By: Tina Alvey, Beckley Register-Herald
LEWISBURG — Clad in every shade of red shirt imaginable, some 30 Greenbrier County teachers assembled on the sidewalk in front of the Lewis Theatre Wednesday afternoon.
But they didn’t gather to see a film; these teachers were part of Greenbrier County’s “Red for Ed” day, and their ultimate goal was a little further up Court Street. A couple of minutes after 4 p.m., they strode a half-block up the street to the courthouse in order to cast their ballots on the first day of early voting for November’s general election.
“Red for Ed” is a nonpartisan initiative, organizers emphasized. No one was pressured to vote for a particular candidate or party, they said.
“I’ve preached vote your best interest,” said Greenbrier County Education Association President Sandra Beale, who wore a red t-shirt that proclaimed “Teacher” in script across the familiar outline of West Virginia.
Others wore red sweaters or buttons that urged “Remember in November,” the oft-repeated slogan that emerged from the statewide teachers’ strike earlier this year.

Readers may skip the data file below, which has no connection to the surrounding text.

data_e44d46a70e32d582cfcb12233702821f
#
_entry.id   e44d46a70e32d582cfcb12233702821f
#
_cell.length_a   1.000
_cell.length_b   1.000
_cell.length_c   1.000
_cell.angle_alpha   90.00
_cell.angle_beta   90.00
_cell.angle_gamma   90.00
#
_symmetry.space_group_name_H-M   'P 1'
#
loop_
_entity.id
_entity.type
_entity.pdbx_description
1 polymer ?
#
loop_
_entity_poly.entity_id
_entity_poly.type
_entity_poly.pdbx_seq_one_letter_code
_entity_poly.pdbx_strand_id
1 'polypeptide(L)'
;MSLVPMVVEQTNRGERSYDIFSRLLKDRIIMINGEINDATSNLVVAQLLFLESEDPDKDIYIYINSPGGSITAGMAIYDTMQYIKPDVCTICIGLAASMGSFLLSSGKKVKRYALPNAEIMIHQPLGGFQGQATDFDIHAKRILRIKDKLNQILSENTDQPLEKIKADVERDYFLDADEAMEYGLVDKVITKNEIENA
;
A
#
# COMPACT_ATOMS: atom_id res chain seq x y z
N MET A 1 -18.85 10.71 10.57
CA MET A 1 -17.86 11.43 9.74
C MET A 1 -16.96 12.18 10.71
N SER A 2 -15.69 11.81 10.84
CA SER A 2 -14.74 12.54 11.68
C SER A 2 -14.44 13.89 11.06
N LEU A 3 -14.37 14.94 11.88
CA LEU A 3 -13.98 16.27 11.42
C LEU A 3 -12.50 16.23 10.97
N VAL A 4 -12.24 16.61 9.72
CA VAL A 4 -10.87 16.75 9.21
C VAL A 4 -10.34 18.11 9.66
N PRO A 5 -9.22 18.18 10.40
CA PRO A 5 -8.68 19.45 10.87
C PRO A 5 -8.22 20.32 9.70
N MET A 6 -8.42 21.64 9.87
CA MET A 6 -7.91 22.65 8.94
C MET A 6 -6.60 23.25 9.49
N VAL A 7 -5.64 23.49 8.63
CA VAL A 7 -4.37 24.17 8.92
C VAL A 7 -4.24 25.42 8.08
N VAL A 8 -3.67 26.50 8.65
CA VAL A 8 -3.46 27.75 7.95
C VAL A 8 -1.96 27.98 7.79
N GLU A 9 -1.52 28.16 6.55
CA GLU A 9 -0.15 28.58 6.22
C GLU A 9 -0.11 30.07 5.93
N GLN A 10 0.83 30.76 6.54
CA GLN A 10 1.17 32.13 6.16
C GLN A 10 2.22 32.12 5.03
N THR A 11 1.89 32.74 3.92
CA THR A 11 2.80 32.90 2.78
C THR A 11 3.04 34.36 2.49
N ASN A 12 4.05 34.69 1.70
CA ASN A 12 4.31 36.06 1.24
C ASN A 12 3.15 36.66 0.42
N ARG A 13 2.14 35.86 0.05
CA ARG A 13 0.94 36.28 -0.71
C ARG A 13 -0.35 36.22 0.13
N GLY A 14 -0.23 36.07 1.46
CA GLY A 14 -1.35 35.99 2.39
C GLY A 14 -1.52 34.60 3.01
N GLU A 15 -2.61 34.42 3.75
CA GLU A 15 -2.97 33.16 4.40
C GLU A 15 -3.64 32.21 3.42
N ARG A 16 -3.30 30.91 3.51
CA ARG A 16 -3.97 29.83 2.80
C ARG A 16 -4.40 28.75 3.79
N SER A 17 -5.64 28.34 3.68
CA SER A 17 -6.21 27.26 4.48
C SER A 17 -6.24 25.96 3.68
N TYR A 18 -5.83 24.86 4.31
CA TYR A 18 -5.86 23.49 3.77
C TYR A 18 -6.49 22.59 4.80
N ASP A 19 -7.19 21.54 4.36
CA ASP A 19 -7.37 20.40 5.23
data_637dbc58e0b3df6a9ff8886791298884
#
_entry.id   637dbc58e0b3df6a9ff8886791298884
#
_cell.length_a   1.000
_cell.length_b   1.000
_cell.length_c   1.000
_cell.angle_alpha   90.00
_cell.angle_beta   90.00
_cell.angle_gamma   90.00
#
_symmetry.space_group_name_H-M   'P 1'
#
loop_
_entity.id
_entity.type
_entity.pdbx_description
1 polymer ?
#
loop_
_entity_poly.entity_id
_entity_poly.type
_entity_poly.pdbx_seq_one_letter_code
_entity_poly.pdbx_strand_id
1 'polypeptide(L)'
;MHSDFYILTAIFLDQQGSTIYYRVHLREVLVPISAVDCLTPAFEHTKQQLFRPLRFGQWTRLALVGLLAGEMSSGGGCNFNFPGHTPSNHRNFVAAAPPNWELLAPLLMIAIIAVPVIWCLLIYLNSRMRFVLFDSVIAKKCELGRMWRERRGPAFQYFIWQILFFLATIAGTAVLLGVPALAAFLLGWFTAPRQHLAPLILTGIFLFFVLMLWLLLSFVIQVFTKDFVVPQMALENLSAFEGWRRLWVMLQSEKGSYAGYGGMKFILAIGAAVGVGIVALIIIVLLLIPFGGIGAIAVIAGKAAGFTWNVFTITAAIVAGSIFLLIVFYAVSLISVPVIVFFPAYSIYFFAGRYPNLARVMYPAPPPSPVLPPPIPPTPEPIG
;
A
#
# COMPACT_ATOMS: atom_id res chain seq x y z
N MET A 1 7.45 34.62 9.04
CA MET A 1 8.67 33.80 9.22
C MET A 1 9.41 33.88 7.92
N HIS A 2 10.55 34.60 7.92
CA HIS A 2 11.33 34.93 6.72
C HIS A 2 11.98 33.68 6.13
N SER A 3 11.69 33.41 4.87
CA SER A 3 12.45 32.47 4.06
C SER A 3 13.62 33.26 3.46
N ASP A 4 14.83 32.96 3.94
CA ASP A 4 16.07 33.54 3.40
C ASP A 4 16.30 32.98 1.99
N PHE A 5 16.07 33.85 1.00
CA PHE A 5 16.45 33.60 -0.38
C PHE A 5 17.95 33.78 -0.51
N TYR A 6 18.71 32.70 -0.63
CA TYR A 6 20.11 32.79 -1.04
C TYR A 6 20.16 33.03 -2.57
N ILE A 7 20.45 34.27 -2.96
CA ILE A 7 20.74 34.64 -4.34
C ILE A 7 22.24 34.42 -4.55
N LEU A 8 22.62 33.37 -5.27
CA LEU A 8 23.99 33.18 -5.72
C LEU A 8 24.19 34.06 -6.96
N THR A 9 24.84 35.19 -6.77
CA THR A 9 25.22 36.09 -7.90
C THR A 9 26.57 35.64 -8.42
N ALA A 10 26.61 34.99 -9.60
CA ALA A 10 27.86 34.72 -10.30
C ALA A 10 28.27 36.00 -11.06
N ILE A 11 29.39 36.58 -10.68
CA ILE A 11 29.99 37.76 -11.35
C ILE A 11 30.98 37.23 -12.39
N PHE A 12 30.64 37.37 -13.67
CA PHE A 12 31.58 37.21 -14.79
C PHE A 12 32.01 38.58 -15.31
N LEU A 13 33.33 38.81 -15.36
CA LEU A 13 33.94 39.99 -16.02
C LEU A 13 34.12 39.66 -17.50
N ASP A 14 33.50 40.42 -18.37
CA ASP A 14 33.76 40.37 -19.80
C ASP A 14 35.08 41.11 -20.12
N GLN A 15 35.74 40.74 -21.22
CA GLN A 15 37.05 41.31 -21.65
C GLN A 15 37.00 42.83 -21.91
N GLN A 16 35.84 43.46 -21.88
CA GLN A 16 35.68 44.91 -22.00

“We want to let our legislators know we’re still united,” Beale said. “The strike brought a lot of cohesiveness to our profession.”
Still an issue for the educators, who greeted each new arrival to the gathering Wednesday with applause, is the state of PEIA (Public Employees Insurance Agency), which still lacks the continuing funding stream that legislators promised in order to negotiate an end to the strike.
“We need to get PEIA fully funded,” retired Eastern Greenbrier Middle School English teacher Retus Ramsey said. “The governor needs to make sure it does not fall by the wayside.”
The White Sulphur Springs resident’s loyalties are undivided.
“I stand with the teachers united,” she stated.
Mixed in with the teachers were several local candidates for statewide office.
“I’m here to support our educators,” said state Sen. Stephen Baldwin, D-Greenbrier.
Reflecting on the teachers’ strike, which resulted in a pay raise for which both Democrat and Republican parties now are claiming credit, Baldwin said, “It’s not about who gets the credit; it’s about the results. The educators did the work, and they deserve to reap the rewards.”
He added, “It is frustrating to see politicians trying to take the credit for something they opposed.”